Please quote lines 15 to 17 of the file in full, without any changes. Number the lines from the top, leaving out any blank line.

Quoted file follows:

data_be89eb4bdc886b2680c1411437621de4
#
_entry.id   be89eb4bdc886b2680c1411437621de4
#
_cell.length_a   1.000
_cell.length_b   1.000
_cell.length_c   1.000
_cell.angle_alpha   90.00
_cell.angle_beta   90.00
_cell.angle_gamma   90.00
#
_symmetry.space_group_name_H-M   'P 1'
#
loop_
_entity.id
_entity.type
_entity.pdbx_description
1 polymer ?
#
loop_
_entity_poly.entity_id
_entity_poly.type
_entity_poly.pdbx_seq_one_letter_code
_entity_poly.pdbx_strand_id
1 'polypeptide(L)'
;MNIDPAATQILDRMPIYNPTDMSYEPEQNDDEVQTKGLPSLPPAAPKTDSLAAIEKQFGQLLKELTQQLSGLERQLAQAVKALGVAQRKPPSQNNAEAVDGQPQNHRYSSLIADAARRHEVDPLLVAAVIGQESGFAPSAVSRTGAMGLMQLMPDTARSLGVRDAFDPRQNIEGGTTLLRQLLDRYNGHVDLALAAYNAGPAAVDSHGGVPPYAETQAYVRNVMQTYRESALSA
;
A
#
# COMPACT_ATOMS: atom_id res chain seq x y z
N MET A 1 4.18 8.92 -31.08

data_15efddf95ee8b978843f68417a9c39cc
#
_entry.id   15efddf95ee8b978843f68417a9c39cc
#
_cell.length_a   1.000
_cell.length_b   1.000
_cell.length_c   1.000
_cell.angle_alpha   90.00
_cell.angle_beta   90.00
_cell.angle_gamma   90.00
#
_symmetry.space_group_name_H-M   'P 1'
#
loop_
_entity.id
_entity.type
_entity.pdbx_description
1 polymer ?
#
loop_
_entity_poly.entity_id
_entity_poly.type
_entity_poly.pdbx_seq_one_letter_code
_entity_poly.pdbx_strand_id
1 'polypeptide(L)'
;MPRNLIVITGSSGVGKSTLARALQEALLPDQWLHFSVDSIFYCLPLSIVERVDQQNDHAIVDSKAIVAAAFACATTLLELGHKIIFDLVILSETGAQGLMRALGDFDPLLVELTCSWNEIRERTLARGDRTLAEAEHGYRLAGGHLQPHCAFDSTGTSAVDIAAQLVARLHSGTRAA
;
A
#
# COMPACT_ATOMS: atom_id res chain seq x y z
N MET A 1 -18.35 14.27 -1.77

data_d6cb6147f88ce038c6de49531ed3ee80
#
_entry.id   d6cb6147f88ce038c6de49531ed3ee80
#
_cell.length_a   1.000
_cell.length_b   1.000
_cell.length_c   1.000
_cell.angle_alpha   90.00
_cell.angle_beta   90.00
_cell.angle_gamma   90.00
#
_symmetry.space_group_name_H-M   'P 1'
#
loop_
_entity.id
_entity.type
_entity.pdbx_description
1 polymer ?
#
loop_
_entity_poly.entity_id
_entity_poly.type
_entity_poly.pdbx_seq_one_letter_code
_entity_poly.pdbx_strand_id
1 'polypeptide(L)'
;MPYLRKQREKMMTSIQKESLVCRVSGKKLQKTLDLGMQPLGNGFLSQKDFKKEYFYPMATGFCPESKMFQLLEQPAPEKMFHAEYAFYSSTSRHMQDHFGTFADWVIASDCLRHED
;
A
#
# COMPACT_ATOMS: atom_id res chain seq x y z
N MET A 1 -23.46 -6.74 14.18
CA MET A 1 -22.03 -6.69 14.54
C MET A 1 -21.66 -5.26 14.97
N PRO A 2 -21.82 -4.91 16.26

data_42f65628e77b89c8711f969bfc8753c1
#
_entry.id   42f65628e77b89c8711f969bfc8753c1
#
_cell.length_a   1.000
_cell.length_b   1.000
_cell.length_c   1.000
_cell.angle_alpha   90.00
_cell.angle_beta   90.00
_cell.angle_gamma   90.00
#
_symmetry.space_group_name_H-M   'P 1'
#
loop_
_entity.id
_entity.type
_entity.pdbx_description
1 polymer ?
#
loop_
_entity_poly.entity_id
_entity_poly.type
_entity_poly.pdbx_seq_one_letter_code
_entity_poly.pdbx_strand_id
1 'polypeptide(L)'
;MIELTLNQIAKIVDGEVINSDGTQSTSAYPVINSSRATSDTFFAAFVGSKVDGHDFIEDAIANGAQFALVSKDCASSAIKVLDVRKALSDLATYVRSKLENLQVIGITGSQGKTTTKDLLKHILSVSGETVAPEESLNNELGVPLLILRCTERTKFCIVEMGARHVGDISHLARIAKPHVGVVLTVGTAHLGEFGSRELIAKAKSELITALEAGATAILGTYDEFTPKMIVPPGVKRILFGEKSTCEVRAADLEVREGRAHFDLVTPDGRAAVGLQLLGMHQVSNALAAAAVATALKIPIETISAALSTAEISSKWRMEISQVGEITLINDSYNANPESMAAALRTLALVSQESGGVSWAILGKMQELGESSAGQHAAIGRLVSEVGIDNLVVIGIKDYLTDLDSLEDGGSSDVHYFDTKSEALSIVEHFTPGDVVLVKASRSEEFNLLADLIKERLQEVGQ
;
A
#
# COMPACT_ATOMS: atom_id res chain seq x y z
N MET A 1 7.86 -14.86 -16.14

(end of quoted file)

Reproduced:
_entity.id
_entity.type
_entity.pdbx_description